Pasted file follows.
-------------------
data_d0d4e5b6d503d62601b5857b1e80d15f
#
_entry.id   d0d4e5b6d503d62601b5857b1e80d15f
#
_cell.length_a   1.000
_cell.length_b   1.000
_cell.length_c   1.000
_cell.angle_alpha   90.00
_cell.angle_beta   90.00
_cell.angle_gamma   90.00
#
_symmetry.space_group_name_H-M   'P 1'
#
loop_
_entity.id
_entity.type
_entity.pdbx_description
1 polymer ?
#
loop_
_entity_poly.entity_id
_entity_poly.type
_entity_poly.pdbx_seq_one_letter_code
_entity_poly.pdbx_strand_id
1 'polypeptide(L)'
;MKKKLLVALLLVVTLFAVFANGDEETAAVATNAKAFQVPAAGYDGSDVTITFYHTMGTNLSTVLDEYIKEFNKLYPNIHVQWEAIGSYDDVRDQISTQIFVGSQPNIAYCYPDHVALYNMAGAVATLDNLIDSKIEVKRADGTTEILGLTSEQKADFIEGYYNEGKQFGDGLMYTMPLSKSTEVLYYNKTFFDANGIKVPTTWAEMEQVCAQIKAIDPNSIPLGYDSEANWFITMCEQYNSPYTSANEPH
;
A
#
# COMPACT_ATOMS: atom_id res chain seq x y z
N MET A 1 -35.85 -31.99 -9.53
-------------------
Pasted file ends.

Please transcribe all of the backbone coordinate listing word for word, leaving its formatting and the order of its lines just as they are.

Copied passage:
data_d0d4e5b6d503d62601b5857b1e80d15f
#
_entry.id   d0d4e5b6d503d62601b5857b1e80d15f
#
_cell.length_a   1.000
_cell.length_b   1.000
_cell.length_c   1.000
_cell.angle_alpha   90.00
_cell.angle_beta   90.00
_cell.angle_gamma   90.00
#
_symmetry.space_group_name_H-M   'P 1'
#
loop_
_entity.id
_entity.type
_entity.pdbx_description
1 polymer ?
#
loop_
_entity_poly.entity_id
_entity_poly.type
_entity_poly.pdbx_seq_one_letter_code
_entity_poly.pdbx_strand_id
1 'polypeptide(L)'
;MKKKLLVALLLVVTLFAVFANGDEETAAVATNAKAFQVPAAGYDGSDVTITFYHTMGTNLSTVLDEYIKEFNKLYPNIHVQWEAIGSYDDVRDQISTQIFVGSQPNIAYCYPDHVALYNMAGAVATLDNLIDSKIEVKRADGTTEILGLTSEQKADFIEGYYNEGKQFGDGLMYTMPLSKSTEVLYYNKTFFDANGIKVPTTWAEMEQVCAQIKAIDPNSIPLGYDSEANWFITMCEQYNSPYTSANEPH
;
A
#
# COMPACT_ATOMS: atom_id res chain seq x y z
N MET A 1 -35.85 -31.99 -9.53